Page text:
Doubts and accusations welcome

So Thomas, called the Twin, said to his fellow disciples, “Let us also go, that we may die with him.”” John 11:16
Thomas is the disciple who will later refuse to believe in the resurrection until he can place his hands in the scars on Jesus’ hands. And his lack of faith is evident here when the only outcome he can see coming from Jesus’ trip to Bethany is certain death. But Jesus does not cast him off for his lack of faith. Though we have doubts we are not abandoned by Jesus. We are invited to journey with Him so that we might believe. Doubts are natural. Anyone who claims never to wrestle with doubt is lying to you. Doubts shouldn’t stop us following Jesus. Even when we cannot see the destination at the end of the road we need to trust that He knows what He is doing and He knows where He is leading us, and why He is taking us that route. As Bonhoeffer states “There is meaning in every journey that is unknown to the traveller.”
Martha “Where were you?” a question that echoes through the ages
““Now when Jesus came, he found that Lazarus had already been in the tomb four days. Bethany was near Jerusalem, about two miles off, and many of the Jews had come to Martha and Mary to console them concerning their brother. So when Martha heard that Jesus was coming, she went and met him, but Mary remained seated in the house. Martha said to Jesus, “Lord, if you had been here, my brother would not have died. But even now I know that whatever you ask from God, God will give you.”” John 11:17-22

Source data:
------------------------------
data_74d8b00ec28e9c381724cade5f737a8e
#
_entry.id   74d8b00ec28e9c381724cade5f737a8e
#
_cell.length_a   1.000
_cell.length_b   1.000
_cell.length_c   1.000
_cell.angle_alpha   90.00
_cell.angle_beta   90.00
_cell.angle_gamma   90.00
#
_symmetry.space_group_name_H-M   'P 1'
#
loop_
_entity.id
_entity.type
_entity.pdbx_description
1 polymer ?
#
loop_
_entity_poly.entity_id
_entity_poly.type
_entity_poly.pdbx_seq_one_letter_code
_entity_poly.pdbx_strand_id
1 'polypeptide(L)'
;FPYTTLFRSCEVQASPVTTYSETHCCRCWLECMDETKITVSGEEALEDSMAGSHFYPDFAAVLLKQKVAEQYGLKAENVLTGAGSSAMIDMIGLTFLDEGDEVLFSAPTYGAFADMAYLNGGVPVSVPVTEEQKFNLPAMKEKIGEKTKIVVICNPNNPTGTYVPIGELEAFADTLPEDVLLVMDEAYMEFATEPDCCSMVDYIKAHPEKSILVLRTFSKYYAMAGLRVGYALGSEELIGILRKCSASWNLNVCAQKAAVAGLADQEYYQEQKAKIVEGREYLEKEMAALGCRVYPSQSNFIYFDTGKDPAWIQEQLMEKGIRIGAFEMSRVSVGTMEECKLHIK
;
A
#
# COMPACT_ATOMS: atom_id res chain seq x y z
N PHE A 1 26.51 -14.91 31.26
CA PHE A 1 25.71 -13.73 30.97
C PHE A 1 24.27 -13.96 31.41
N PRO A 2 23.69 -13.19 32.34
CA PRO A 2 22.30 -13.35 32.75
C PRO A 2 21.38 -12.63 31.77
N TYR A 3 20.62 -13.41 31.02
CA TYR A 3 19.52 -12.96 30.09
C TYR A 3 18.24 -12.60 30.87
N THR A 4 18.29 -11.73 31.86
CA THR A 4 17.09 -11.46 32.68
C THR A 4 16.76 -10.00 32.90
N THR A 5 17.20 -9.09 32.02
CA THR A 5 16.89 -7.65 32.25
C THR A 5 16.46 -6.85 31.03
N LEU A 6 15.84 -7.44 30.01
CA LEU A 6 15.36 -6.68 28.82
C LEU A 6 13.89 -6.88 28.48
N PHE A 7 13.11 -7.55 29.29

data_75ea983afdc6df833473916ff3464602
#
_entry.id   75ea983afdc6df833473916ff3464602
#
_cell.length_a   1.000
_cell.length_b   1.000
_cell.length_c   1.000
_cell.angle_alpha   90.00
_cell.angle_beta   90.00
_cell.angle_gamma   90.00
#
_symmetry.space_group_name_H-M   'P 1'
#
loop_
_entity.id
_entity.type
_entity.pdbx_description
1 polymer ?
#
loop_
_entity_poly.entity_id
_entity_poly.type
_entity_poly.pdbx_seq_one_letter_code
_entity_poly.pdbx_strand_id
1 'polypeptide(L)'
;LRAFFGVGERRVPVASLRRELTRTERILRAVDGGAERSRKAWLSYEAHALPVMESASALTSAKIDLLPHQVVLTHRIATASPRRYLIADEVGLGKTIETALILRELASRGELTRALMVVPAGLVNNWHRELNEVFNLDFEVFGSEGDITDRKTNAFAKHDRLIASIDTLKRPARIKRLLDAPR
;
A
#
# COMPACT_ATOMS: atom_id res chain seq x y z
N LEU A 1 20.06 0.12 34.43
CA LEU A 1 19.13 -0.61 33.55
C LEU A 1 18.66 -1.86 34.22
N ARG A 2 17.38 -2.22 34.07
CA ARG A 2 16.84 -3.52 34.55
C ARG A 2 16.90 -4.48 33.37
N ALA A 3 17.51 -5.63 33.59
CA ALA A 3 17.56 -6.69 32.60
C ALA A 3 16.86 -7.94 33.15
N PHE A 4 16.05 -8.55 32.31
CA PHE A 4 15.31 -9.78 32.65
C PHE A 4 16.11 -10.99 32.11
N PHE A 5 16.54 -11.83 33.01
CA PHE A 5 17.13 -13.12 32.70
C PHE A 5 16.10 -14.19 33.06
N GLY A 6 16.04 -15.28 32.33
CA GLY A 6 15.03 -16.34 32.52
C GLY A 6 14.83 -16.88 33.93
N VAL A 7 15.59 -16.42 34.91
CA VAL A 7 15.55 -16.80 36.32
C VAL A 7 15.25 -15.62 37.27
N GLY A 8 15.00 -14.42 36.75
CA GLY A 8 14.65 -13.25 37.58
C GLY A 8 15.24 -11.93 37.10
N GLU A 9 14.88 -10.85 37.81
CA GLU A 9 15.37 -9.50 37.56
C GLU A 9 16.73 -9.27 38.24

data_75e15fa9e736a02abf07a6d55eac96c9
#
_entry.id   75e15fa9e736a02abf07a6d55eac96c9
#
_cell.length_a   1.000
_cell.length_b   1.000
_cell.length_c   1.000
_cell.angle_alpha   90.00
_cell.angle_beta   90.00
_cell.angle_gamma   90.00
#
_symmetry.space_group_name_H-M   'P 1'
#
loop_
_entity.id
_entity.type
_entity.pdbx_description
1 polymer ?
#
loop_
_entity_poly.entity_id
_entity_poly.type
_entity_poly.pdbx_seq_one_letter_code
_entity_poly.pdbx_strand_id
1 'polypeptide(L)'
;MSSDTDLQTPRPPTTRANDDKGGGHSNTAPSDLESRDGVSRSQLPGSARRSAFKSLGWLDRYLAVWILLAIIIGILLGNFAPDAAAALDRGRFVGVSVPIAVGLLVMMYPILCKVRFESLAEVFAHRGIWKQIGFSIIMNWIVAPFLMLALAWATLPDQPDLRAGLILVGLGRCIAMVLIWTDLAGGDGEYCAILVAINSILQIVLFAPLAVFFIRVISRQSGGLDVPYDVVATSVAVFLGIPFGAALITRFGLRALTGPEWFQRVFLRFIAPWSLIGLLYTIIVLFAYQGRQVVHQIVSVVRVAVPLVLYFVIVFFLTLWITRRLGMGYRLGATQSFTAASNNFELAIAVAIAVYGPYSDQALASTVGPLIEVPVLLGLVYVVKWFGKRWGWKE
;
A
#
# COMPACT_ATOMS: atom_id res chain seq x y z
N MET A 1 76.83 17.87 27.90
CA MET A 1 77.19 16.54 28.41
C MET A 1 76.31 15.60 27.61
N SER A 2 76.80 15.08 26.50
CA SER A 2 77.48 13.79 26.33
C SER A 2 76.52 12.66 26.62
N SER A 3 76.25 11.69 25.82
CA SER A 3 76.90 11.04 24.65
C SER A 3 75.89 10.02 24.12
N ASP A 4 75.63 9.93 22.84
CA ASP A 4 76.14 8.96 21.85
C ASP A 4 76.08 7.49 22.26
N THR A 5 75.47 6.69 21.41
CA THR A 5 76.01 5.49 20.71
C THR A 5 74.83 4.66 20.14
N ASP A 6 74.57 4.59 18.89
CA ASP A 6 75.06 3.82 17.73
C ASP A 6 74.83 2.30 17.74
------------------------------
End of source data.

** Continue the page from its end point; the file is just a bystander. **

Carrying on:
Jesus comes near and Martha rushes out to meet him. Look what she says to Him. Listen to the tone of accusation. If you had been here, my brother would not have died. What Martha is really saying is a question echoes through the ages. In her grief, in the pain of her loss she is crying out to God, asking where were You? There is a sting of accusation in her words. Listen to what she is saying. She is accusing Jesus of not caring about her brother. It is a question that raises its head every time there is a tragic event. During the day to day routines people aren’t too worried about God. But when the planes hit the world wants to know where was God. Waiting for the doctor to get the test results back is when people turn to prayer. When the news isn’t good and the nurses advise you this could be their last night relatives cry out to God, asking where are you? When the miracle doesn’t come people get angry with God. In the heartbreak, that is when people look for God. Don’t wait to the moment when it all hits the fan to seek out God. Seek Him now. God is present in the moments of tragedy. But He is also present in the good times. We cannot demand to know where he was in the hard times if we ignore Him in the good. But we can take hope that He is with us in all the storms of life. Psalm 58 tells us that God collects all our tears in a bottle. He is with us in the midst of the waves, even if we don’t see it at the time. He cares. Even though He doesn’t move to our timings, He cares for us. He loves us. He wants what is best for us.
Thomas doubted. Mary accused. But Jesus cares for and loves the doubters and the accusers. It is ok to have doubts. It is ok to have questions. Bring them to Jesus and wrestle with them no more.

Leave a Reply

Your email address will not be published.